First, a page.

Today, Brazil, Russia, India, China and South Africa account for 25% of global biotechnology patents versus just 3% in 2000. To understand the current and future landscape of the biotechnology domain, ISSEK researchers Ekaterina Streltsova and Jonathan Linton analysed the BRICS countries’ patent activity between 1994 and 2014, based on data from the WIPO statistics and the Orbit commercial database.
China made the greatest breakthrough in biotech innovations: over the 20 year period, the flow of patent applications from China increased by nearly 130 times to stand at 91.2% of all patent applications from BRICS. Russia follows far behind with just a 25% increase in patenting over the same period, making up 5.1% of the BRICS countries’ patents.
Together, China and Russia generate more than 96% of all biotech patents coming from BRICS. Clearly targeting their domestic markets, both countries receive most of their biotechnology patents via national institutions. In contrast, South Africa and India have a global focus: inventors in South Africa have critically low trust in the domestic system of intellectual property protection, while Indian applicants pursue global commercial interests, with private companies taking the lead in this field.
The BRICS countries also vary in their thematic priorities in biotech: while India, Russia and South Africa tend to patent mainly healthcare, or 'red' biotechnology, food patents prevail in Brazil and China.
Biotechnology patenting in the BRICS countries relies heavily on public funding. In Brazil and China, universities are particularly active in developing and patenting new biotechnologies. In India and South Africa, the local legislative frameworks cause many inventors to formally hand over their IP rights to the state, but outside such formalities, the key contributors to biotech patenting are universities in South Africa and pharmaceutical corporations (mainly generic manufacturers) in India. In Russia, key applicants for biotechnology patents are research institutions and centres, such as the Research Institute of Genetics and Industrial Microorganism Selection, the 'Vector' Research Centre of Virology and Biotechnology, the Applied Microbiology and Biotechnology Centre, the Shemyakin and Ovchinnikov Institute of Bioorganic Chemistry, and Lomonosov Moscow State University.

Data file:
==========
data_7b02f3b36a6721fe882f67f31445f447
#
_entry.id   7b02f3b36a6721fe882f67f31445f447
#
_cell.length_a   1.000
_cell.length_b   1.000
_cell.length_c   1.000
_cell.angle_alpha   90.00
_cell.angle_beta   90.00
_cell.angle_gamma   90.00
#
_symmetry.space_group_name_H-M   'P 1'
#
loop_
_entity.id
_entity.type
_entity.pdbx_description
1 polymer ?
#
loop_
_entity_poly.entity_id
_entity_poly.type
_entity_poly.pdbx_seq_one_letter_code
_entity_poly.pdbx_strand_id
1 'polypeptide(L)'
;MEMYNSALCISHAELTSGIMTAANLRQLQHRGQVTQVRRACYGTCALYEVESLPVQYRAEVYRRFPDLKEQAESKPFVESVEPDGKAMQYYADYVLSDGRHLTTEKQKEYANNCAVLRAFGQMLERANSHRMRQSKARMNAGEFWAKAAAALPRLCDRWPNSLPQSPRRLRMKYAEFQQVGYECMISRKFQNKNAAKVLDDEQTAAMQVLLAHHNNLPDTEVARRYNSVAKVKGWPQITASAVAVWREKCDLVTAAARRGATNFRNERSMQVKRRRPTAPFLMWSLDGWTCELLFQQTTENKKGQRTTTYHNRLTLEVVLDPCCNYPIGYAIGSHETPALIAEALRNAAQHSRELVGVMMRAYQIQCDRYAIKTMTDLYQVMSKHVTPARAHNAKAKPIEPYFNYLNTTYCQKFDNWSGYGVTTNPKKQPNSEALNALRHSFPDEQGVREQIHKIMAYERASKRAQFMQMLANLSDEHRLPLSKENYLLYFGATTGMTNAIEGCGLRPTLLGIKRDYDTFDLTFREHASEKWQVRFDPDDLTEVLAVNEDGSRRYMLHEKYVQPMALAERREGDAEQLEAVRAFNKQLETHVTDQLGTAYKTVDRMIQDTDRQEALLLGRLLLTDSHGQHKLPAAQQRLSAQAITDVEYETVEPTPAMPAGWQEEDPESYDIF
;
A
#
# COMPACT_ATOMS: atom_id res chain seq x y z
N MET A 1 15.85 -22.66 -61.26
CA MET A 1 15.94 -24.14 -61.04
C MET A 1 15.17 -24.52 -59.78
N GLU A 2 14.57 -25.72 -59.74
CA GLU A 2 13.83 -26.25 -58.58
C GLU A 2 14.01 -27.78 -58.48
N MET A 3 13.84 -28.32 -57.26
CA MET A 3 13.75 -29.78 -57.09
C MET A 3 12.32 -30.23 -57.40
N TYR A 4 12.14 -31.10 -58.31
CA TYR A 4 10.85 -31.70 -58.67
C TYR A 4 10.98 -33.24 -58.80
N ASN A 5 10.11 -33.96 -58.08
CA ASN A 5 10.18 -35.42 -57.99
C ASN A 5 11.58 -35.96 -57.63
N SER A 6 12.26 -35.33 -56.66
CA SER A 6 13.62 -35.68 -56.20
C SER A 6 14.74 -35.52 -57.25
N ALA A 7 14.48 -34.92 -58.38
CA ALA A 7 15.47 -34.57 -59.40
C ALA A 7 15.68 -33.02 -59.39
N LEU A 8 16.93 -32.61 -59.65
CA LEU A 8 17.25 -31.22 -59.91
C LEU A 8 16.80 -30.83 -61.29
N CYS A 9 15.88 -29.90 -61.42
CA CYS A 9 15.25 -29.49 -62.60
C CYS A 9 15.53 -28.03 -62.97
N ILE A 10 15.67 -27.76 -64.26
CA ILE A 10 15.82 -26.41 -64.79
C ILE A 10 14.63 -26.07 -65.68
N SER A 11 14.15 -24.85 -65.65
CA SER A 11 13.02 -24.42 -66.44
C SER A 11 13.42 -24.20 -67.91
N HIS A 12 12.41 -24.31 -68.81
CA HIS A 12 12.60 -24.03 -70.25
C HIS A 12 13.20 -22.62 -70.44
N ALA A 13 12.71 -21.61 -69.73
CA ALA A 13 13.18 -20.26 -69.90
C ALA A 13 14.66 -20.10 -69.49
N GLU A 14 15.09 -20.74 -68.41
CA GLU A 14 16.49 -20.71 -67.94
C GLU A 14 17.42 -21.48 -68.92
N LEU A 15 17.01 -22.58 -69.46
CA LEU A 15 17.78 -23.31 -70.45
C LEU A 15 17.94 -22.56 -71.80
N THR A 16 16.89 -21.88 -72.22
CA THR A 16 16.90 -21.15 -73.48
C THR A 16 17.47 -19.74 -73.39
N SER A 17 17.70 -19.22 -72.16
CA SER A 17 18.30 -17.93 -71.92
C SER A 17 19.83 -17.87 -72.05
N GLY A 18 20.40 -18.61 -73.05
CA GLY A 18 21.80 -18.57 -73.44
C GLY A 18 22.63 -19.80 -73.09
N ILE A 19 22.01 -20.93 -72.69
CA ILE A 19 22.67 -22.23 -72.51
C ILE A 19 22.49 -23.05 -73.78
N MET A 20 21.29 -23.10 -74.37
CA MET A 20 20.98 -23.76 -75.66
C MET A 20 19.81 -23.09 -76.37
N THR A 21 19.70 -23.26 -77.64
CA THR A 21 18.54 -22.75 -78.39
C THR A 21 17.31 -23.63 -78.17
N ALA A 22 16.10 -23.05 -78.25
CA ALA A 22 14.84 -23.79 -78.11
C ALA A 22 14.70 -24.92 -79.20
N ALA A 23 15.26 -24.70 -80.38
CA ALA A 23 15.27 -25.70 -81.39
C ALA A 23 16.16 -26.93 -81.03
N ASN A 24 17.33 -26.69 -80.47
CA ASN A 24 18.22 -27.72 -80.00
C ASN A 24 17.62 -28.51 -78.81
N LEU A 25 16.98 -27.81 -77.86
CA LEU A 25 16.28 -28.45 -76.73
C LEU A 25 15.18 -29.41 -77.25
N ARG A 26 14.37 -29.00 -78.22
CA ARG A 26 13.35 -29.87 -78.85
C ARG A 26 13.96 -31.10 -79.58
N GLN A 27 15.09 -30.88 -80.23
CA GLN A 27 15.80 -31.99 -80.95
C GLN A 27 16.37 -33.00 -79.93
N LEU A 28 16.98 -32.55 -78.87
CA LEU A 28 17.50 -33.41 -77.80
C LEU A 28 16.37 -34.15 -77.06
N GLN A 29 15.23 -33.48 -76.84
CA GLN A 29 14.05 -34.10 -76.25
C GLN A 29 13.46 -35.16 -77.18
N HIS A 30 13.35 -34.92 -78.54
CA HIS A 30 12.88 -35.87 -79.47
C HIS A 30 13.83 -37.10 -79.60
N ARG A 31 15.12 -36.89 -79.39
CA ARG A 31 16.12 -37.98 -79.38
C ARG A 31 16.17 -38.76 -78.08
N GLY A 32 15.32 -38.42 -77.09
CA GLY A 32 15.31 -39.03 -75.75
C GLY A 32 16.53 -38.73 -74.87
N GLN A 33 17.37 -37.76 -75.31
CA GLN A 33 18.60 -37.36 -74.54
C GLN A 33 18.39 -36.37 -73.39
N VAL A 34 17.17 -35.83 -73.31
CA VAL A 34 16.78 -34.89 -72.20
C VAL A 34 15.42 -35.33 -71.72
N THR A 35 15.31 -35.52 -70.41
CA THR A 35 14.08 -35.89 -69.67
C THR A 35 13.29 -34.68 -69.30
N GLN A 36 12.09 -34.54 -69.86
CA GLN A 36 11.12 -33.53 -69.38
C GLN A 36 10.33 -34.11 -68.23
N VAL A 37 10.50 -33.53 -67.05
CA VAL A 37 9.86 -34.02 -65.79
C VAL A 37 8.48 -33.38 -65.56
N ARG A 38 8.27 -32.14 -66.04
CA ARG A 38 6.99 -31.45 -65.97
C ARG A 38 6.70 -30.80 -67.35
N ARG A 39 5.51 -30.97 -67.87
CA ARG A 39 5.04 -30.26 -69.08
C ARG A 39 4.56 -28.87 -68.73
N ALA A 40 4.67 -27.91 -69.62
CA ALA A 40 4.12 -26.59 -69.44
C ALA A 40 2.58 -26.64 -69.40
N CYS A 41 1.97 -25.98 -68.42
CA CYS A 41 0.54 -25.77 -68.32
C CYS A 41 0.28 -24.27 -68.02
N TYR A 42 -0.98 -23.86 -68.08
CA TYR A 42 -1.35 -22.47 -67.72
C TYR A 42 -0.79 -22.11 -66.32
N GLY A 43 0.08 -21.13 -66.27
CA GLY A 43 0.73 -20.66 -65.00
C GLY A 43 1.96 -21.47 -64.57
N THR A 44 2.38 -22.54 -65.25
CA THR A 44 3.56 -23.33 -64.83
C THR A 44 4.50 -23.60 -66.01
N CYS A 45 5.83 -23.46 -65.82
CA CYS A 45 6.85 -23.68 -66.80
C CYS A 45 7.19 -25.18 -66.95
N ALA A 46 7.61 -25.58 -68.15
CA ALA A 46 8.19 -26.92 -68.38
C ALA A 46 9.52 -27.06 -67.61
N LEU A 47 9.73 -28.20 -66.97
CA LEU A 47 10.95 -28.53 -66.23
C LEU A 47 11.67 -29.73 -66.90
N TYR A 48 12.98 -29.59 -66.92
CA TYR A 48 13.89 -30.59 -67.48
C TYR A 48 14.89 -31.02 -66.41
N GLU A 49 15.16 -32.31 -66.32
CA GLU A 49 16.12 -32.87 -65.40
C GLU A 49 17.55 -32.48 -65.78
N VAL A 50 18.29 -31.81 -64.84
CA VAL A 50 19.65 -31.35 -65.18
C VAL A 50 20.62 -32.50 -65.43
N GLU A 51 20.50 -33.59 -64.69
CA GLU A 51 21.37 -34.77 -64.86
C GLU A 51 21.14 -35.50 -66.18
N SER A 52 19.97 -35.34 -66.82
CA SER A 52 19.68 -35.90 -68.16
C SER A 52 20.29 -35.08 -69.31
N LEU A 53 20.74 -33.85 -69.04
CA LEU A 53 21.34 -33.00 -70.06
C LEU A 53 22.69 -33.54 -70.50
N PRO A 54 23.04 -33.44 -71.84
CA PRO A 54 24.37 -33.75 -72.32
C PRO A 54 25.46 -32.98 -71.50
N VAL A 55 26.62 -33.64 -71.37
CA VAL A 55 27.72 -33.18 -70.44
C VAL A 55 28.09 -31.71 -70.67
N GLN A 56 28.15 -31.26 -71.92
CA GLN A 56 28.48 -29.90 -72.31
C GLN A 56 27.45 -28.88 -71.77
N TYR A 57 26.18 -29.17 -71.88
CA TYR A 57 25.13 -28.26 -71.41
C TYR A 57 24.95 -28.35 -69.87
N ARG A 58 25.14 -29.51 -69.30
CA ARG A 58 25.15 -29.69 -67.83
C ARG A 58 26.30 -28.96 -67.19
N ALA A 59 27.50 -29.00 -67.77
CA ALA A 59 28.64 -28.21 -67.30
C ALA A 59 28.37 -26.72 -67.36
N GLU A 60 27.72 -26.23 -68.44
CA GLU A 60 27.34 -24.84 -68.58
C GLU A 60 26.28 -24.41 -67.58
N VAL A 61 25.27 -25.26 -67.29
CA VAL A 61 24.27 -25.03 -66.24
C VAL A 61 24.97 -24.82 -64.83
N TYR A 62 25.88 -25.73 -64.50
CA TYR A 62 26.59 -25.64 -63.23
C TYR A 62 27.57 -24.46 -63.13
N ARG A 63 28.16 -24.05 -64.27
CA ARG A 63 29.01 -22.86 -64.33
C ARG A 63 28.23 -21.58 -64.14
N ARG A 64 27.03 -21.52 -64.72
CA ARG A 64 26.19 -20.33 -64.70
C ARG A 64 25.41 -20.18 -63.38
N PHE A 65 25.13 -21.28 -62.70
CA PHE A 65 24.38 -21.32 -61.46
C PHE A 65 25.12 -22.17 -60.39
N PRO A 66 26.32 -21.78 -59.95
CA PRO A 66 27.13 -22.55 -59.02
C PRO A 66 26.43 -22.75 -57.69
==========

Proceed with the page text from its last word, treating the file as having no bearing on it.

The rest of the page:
Although the BRICS countries have the infrastructure and conditions in place for biotechnology development, their global competitiveness is limited. According to Streltsova, 'the number one reason is that the main players on domestic biotech markets are public sector institutions, such as research centres and universities. This can be a barrier to translating invention into marketable innovation since such institutions usually have less initiative and capacity than business corporations to commercialise their results'.
As long as the BRICS countries continue to focus mainly on domestic markets, they will have a hard time becoming global leaders in biotechnology, the researchers conclude. Yet the study identifies a number of organisations in these countries which are successful in patenting biotech innovations and have good prospects for future international cooperation.